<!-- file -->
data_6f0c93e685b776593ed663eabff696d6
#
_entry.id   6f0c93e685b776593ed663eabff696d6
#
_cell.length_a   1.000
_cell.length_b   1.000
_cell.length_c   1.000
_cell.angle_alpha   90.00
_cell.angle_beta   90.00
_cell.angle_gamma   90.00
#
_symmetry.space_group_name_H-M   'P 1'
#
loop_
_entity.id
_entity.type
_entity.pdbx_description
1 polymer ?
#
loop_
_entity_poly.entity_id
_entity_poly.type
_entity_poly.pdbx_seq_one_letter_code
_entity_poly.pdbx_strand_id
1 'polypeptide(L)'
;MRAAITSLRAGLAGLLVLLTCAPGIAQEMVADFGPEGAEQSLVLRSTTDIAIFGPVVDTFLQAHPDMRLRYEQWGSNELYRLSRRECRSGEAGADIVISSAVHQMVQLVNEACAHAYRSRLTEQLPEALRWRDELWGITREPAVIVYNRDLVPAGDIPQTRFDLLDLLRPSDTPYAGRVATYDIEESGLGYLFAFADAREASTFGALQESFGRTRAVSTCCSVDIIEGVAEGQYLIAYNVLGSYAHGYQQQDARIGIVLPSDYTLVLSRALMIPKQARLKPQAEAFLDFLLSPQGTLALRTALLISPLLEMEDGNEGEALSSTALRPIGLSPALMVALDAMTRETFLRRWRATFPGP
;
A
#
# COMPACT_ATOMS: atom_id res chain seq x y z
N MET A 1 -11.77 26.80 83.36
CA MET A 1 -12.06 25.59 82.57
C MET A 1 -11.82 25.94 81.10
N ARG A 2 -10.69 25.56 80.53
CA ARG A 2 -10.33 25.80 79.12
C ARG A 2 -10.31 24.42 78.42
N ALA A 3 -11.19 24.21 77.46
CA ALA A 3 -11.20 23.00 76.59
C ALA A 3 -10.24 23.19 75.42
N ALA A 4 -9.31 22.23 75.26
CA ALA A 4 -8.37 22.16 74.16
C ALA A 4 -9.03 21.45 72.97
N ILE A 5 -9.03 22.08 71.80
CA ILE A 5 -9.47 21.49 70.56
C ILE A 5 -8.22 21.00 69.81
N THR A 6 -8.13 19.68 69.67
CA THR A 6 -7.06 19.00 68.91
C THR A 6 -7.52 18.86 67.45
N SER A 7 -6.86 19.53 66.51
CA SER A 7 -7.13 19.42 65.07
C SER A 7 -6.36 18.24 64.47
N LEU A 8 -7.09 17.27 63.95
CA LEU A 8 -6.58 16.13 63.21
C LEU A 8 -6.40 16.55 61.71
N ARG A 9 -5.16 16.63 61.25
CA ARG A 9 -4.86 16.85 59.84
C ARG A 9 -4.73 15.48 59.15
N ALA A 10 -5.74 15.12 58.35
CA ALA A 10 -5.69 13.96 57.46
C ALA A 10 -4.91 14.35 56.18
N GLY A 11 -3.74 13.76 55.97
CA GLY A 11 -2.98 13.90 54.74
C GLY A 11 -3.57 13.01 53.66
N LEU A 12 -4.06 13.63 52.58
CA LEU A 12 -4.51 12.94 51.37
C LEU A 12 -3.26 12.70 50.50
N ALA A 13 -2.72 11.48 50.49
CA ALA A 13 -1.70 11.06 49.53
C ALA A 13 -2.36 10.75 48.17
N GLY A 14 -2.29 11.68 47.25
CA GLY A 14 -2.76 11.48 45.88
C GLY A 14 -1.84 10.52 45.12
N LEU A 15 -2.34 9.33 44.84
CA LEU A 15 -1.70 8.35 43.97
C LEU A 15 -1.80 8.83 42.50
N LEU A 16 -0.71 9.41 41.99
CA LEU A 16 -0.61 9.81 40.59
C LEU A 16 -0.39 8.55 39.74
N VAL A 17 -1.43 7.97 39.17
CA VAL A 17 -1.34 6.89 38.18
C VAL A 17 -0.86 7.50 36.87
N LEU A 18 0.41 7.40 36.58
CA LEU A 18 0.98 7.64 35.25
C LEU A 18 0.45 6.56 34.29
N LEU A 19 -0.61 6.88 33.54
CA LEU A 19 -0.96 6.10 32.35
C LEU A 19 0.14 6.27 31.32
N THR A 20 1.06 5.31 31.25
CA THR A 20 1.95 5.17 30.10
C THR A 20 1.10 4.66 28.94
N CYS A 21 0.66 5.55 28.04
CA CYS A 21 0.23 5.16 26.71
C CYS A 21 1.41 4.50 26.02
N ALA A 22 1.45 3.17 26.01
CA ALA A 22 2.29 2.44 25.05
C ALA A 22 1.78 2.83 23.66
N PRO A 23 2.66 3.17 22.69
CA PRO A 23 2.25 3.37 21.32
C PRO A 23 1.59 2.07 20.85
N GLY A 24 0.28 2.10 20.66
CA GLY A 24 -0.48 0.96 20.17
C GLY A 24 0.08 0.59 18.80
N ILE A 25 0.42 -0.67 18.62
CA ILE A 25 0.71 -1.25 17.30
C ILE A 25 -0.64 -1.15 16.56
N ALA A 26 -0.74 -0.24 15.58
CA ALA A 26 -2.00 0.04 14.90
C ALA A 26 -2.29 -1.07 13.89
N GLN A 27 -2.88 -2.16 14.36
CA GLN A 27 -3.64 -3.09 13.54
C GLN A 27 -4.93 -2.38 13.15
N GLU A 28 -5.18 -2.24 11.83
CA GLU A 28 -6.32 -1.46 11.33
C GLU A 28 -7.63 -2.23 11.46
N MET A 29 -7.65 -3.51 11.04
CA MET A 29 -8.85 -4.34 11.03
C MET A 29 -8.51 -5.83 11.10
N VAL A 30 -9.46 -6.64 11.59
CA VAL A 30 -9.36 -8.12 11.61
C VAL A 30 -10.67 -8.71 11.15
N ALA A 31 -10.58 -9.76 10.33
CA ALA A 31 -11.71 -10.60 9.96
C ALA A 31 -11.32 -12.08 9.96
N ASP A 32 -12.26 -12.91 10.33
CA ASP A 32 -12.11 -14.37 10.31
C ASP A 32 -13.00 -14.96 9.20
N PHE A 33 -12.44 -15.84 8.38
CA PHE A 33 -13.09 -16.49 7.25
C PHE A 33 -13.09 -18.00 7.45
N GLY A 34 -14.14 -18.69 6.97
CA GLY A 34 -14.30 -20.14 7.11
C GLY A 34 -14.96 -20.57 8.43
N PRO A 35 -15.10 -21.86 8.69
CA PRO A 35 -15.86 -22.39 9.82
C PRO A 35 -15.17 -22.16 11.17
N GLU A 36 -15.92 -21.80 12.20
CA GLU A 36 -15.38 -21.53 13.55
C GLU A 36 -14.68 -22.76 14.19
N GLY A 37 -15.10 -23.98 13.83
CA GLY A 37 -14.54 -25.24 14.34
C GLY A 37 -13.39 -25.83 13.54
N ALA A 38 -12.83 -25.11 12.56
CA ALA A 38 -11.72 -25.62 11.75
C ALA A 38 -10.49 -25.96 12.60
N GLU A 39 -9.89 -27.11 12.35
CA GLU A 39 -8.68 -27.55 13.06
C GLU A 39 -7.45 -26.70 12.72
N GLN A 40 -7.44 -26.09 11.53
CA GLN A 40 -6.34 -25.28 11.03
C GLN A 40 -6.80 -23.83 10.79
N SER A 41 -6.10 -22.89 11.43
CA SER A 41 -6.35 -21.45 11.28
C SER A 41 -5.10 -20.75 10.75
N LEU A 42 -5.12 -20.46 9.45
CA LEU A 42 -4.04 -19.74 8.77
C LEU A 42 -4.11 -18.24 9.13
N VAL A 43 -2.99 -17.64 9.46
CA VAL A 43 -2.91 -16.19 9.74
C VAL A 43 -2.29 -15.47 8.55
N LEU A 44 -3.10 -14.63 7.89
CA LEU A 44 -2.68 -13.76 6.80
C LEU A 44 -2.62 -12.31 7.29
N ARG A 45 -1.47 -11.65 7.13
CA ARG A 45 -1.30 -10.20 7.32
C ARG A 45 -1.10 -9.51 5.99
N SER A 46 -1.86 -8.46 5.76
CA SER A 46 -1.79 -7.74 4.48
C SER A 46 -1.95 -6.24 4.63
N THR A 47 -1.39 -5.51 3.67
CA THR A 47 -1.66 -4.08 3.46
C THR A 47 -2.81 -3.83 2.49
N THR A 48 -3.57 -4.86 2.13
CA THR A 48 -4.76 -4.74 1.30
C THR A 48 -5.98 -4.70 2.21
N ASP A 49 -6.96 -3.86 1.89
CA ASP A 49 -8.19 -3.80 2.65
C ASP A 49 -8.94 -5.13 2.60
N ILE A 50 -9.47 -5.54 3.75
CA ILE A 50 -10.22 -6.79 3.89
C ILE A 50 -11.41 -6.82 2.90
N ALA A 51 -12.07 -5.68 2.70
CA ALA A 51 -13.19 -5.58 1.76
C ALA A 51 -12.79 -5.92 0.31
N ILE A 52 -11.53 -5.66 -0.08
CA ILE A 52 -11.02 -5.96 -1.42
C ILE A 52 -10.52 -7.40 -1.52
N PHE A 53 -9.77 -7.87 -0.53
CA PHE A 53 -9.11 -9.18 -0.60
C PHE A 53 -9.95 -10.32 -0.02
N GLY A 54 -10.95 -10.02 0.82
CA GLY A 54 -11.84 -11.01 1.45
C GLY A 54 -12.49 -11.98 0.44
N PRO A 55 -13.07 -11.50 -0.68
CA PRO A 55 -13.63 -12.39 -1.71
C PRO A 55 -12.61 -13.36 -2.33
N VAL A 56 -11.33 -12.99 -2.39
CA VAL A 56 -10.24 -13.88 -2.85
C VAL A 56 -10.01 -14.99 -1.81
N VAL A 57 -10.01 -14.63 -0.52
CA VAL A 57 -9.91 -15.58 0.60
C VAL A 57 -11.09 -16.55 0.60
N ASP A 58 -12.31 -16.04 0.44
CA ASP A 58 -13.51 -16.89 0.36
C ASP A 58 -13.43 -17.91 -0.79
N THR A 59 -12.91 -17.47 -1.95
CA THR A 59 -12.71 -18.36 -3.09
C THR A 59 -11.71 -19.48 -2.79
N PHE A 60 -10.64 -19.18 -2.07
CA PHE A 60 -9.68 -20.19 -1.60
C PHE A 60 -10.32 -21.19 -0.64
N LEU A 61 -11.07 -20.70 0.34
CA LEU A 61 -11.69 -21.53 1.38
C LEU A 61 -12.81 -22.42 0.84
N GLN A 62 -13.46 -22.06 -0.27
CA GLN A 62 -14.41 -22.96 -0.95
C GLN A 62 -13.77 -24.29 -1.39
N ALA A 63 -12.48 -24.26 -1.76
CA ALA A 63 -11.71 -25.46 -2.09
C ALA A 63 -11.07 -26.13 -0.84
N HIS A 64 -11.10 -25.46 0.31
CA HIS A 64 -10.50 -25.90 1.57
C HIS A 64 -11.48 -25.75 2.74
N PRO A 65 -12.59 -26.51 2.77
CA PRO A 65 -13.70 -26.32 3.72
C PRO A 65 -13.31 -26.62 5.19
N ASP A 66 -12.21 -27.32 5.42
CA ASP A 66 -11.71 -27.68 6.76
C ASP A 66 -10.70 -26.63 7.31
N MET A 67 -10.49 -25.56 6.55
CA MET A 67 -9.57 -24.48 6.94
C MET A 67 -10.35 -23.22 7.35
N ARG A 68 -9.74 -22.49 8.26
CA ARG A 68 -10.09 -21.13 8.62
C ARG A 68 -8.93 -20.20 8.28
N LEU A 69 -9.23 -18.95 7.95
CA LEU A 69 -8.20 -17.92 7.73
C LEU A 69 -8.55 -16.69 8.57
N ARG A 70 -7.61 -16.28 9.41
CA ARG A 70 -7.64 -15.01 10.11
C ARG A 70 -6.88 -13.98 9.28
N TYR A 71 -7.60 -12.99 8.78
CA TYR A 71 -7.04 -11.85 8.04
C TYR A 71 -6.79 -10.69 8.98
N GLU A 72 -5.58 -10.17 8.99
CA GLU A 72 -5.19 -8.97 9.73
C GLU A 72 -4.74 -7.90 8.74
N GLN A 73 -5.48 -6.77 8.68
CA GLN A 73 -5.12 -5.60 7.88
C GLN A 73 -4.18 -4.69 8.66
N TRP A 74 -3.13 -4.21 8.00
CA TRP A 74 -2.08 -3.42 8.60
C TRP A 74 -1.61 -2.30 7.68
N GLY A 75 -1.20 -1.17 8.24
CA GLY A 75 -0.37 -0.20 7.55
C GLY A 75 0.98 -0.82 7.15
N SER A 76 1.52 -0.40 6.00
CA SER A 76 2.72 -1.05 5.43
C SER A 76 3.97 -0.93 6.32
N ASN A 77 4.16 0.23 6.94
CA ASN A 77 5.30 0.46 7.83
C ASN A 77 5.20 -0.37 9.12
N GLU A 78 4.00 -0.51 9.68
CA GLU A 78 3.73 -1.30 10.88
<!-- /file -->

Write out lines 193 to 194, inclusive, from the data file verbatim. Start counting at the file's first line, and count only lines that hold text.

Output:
N PRO A 55 -13.07 -11.50 -0.68
CA PRO A 55 -13.63 -12.39 -1.71